Churches give thanks for Supreme Court decision, recommit to protect life

by Timothy Cockes


Chris Johnson, vice president of church partnerships and government affairs for Lifeline Children’s Services, speaks during a worship service at FBC Concord, Tenn. on June 26. (Facebook photo)

CONCORD, TN (BP) – On the Sunday after the Supreme Court’s historic overturning of the 1973 Roe v. Wade decision on Friday (June 24), Southern Baptists across the country took time both to rejoice in the ruling and to discuss how Christians should respond.


Many Southern Baptist leaders not only celebrated the Court’s decision, which returns the policy issues regarding abortion back to the state level but also took time to discuss ways to minister to women who may be considering an abortion.


One such example came from First Baptist Concord in Knoxville, Tenn., which hosted a panel discussion on Sunday about the decision featuring several pro-life advocates.


Among the panelists were John Mark Harrison, pastor of First Baptist Concord, Chris Johnson, vice president of church partnerships and government affairs for Lifeline Children’s Services, and Elizabeth Graham, vice president of operations and life initiatives for the Ethics & Religious Liberty Commission (ERLC).


Harrison opened the panel by explaining the importance of the conversation.


“What I want to do in this moment is move us past the politics of this, and talk about how we should respond as a church and as individual Christians,” Harrison said. “This is a very important moment for us not to miss personally and as a local church.”


Graham then spent time addressing the ERLC’s role in advocating for pro-life issues, and how local churches can think of addresses these issues in their local communities.


“As a part of the Southern Baptist Convention’s ethics and public policy arm, we get to advocate for policies that protect and defend life as well as speak on behalf of churches and then speak back to churches,” Graham said.


“I think of a church congregation’s role in this in the same way as a baby dedication. When someone has a baby and wants to dedicate that child to Christ, this is a life-long journey that the church is taking. We should think about serving vulnerable moms and moms in crisis in the same way,” Graham said.


“This is not just like a single decision of we want to see this baby rescued. We do want to see this baby rescued, but we want to provide a continuum of care. We want to bring Mom into the church, share the Gospel with her, and walk alongside her in very this difficult journey,” Graham told the congregation.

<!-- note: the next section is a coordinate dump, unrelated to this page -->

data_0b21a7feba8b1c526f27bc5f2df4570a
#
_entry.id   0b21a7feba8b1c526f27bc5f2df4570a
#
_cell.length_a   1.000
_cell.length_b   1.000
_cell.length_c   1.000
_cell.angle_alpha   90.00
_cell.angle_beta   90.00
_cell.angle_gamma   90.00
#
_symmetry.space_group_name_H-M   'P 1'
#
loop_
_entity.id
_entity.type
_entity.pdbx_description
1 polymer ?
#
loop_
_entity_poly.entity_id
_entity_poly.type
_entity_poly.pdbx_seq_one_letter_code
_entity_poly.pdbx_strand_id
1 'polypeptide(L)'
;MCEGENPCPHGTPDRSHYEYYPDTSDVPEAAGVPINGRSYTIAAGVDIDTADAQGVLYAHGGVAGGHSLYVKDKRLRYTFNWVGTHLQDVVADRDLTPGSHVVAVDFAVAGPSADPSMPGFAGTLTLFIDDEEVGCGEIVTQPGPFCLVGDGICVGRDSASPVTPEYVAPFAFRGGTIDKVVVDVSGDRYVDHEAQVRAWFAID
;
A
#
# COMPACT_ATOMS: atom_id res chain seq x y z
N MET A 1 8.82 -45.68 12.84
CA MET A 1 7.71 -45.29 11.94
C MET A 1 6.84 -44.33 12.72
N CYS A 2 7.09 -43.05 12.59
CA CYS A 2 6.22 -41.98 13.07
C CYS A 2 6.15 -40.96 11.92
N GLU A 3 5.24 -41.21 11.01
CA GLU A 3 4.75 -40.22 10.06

Johnson spoke about his work with Lifeline, a Christian foster care and adoption agency, and said Christians have a big responsibility to step up in this area.


“We know that this decision is going to affect the foster care system and there are going to be more children who are susceptible to coming into care,” he said.


“Of those children who are lingering in care, if someone doesn’t step in and welcome them into their family those young people are going to eventually age out of the foster care system.


“Those young people are then going to be more suspectable to homelessness, incarceration, trafficking and all of these things that really put them back in that cycle of being a part of unplanned pregnancies. Church, we can make a difference, and we must make an impact here.”


First Baptist Concord was not the only church to speak on the historic Supreme Court decision.


J.D. Greear, former president of the SBC and pastor of The Summit Church in Raleigh-Durham, N.C., spoke about the ruling during The Summit’s Sunday service.


“This past Friday was a day that I thought I might not see in my lifetime,” Greear said during the service.


He told Spectrum News 1 RDU that conversations with his congregation have reflected gratefulness, but also awareness to the difficulty of the topic.


“In the conversations I’ve had, people have been grateful for the Supreme Court recognizing the mistake from 1973 of saying this (right to abortion) was included in the constitution,” Greear said in the Spectrum News interview. “They’re grateful that this has been turned back over to the people to decide.


“We also recognize that for many women in our congregation and in our community, this is a part of their story and it’s very difficult to talk about. We want them to know that this is a safe place for them to be able to tell their story here. We also want to work in the societal factors that create that situation where someone would feel like that’s their only alternative.”


Bart Barber, SBC president and pastor of First Baptist Church of Farmersville in Texas, focused his church’s opening prayer time on the news of the decision.


Three areas of prayer Barber said he wanted to concentrate on were rejoicing, mourning and commitment.


Rejoicing over the news of the decision and that lives that will be saved, mourning for the continued death toll from abortions and for women who have previously had an abortion as well as a commitment to the work that’s left to be done by both his local body and all believers, he told the congregation.


“We’re just thankful anytime that anybody gets to live, and this decision is something many of us have prayed for a long time for,” said Barber.


“There are people who conceive in all manner of difficult moments in their life, and we want to be a church that’s there to point people to God’s love and also to demonstrate God’s love in what we do. We commit to ourselves to continue to help people who are around us.”


 

ABOUT THE AUTHOR

Timothy Cockes is a Baptist Press staff writer.



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